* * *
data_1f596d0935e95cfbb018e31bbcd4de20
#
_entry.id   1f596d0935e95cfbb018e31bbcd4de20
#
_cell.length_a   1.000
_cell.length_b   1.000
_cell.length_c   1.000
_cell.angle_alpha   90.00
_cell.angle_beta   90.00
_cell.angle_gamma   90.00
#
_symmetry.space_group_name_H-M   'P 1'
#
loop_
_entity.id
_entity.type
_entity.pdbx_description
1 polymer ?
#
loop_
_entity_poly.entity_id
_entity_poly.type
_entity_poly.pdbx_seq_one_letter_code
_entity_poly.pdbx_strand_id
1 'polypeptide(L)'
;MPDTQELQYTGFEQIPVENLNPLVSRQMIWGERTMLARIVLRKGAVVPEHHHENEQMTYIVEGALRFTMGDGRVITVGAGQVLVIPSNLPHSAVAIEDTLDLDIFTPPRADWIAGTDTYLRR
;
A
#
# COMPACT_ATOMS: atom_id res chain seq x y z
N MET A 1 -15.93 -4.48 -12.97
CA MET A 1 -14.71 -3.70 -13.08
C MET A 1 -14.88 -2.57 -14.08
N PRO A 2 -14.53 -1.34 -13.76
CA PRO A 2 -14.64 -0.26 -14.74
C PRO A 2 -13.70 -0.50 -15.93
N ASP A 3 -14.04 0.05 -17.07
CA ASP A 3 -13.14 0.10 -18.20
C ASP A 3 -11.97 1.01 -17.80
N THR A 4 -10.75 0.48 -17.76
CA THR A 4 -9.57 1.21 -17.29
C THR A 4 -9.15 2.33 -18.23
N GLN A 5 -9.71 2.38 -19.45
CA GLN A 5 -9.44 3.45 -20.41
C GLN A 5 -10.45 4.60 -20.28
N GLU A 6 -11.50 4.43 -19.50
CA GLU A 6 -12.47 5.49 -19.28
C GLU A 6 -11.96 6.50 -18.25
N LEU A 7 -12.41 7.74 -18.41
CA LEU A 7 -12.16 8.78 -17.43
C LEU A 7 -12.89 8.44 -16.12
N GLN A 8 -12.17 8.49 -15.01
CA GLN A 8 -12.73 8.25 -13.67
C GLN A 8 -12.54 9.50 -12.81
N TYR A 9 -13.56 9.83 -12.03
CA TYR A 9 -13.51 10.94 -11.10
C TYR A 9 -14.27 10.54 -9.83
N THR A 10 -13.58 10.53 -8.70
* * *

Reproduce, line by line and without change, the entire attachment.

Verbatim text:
data_1f596d0935e95cfbb018e31bbcd4de20
#
_entry.id   1f596d0935e95cfbb018e31bbcd4de20
#
_cell.length_a   1.000
_cell.length_b   1.000
_cell.length_c   1.000
_cell.angle_alpha   90.00
_cell.angle_beta   90.00
_cell.angle_gamma   90.00
#
_symmetry.space_group_name_H-M   'P 1'
#
loop_
_entity.id
_entity.type
_entity.pdbx_description
1 polymer ?
#
loop_
_entity_poly.entity_id
_entity_poly.type
_entity_poly.pdbx_seq_one_letter_code
_entity_poly.pdbx_strand_id
1 'polypeptide(L)'
;MPDTQELQYTGFEQIPVENLNPLVSRQMIWGERTMLARIVLRKGAVVPEHHHENEQMTYIVEGALRFTMGDGRVITVGAGQVLVIPSNLPHSAVAIEDTLDLDIFTPPRADWIAGTDTYLRR
;
A
#
# COMPACT_ATOMS: atom_id res chain seq x y z
N MET A 1 -15.93 -4.48 -12.97
CA MET A 1 -14.71 -3.70 -13.08
C MET A 1 -14.88 -2.57 -14.08
N PRO A 2 -14.53 -1.34 -13.76
CA PRO A 2 -14.64 -0.26 -14.74
C PRO A 2 -13.70 -0.50 -15.93
N ASP A 3 -14.04 0.05 -17.07
CA ASP A 3 -13.14 0.10 -18.20
C ASP A 3 -11.97 1.01 -17.80
N THR A 4 -10.75 0.48 -17.76
CA THR A 4 -9.57 1.21 -17.29
C THR A 4 -9.15 2.33 -18.23
N GLN A 5 -9.71 2.38 -19.45
CA GLN A 5 -9.44 3.45 -20.41
C GLN A 5 -10.45 4.60 -20.28
N GLU A 6 -11.50 4.43 -19.50
CA GLU A 6 -12.47 5.49 -19.28
C GLU A 6 -11.96 6.50 -18.25
N LEU A 7 -12.41 7.74 -18.41
CA LEU A 7 -12.16 8.78 -17.43
C LEU A 7 -12.89 8.44 -16.12
N GLN A 8 -12.17 8.49 -15.01
CA GLN A 8 -12.73 8.25 -13.67
C GLN A 8 -12.54 9.50 -12.81
N TYR A 9 -13.56 9.83 -12.03
CA TYR A 9 -13.51 10.94 -11.10
C TYR A 9 -14.27 10.54 -9.83
N THR A 10 -13.58 10.53 -8.70